A primary challenge in playing Beethoven’s Bagatelles is to convey spontaneously the distinctive essence of each brief piece. How difficult it must be to achieve such effects in the studio. In any case, on this outing Steven Osborne sounds inhibited. His playing is immaculately polished, but here he misses something of the arresting brusqueness, heartfelt lyricism, madcap zaniness, and tender melancholy – along with countless other shades of expression – that flit by in these pieces.
Some moments are reasonably successful: Osborne endows WoO 52 with effective energy, and there’s no question that Op. 33 No. 4 and Für Elise are performed with fine sensitivity. Osborne’s most expressive playing comes in the reflective moments of the Op. 126 Bagatelles. But alongside such predecessors as Artur Schnabel, Alfred Brendel, and Stephen Kovacevich, Osborne has an air of caution, even when (as in Opp. 33 No. 7 and 119 No. 7) such excessive capriciousness is the main point. And his playing seems overly concerned with maintaining a regular metrical pulse, which means that he doesn’t make the most of the humourous potential of Bagatelles Opp. 33 No. 2 and 33 No. 5.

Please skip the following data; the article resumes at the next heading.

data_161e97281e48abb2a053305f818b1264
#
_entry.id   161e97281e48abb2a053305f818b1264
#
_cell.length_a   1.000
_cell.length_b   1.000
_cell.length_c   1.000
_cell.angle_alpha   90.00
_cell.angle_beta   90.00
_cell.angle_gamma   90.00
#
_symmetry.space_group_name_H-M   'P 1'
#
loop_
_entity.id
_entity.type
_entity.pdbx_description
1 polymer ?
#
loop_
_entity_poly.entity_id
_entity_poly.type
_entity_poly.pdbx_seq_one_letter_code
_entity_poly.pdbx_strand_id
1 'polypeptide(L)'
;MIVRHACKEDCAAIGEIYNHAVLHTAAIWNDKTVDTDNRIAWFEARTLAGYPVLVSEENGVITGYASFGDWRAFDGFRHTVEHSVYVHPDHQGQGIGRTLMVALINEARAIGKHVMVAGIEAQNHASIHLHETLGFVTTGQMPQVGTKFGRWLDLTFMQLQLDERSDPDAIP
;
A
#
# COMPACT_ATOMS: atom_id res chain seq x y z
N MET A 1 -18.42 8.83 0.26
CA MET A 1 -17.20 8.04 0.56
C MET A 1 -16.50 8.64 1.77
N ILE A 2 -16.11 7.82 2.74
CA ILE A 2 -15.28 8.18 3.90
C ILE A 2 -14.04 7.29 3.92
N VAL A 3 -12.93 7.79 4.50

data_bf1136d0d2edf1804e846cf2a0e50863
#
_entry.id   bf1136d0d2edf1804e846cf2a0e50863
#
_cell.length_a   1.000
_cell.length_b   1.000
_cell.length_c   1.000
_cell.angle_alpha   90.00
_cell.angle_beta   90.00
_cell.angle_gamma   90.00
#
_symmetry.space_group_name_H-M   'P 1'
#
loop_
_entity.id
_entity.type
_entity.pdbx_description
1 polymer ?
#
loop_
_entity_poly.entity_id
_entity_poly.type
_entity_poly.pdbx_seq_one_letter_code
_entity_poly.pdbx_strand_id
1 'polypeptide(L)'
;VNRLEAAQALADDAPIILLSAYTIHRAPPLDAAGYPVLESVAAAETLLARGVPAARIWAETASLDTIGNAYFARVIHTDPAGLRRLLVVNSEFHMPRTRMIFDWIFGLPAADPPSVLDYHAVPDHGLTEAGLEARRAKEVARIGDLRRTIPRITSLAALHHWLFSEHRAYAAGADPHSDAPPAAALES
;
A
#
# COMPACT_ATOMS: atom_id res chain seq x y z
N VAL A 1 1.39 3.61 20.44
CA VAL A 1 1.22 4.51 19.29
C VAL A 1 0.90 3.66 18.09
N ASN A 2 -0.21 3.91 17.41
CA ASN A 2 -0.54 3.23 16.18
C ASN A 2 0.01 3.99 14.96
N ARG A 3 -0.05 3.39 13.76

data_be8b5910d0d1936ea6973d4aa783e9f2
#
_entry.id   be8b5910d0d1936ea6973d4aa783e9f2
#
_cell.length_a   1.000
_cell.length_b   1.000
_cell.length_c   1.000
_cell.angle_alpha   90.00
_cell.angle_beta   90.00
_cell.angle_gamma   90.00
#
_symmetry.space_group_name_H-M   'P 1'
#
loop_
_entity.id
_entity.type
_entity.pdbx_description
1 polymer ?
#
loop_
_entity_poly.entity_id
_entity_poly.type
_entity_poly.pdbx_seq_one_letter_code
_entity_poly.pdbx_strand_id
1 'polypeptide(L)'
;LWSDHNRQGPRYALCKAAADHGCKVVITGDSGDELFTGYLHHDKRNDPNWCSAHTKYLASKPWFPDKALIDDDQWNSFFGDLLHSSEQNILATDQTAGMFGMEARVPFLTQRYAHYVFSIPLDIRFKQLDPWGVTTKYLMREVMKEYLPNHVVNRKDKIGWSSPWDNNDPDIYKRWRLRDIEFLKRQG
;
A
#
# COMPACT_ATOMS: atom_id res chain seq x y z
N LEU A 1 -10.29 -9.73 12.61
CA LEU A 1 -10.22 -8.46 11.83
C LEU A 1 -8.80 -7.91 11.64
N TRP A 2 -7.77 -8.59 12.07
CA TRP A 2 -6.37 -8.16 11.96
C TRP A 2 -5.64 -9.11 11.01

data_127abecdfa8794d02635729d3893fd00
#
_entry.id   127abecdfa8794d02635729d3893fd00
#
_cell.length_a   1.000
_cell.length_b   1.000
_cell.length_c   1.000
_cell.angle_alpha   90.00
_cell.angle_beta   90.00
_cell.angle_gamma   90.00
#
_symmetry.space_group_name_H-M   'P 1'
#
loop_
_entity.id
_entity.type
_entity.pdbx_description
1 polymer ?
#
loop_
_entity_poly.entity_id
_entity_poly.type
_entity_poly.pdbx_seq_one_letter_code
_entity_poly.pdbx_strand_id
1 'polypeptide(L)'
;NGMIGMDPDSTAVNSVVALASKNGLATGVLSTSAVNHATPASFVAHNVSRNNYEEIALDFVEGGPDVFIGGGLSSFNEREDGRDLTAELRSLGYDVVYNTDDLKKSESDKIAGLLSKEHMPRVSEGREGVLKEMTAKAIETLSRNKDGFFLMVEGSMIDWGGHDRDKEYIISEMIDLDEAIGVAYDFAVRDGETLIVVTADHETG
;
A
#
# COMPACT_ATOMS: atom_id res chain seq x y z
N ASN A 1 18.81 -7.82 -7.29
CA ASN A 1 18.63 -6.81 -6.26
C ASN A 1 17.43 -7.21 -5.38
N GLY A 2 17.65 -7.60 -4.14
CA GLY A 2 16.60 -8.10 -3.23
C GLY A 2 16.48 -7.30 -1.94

Of available versions, Brendel’s offers a greater sense of adventure and trenchancy.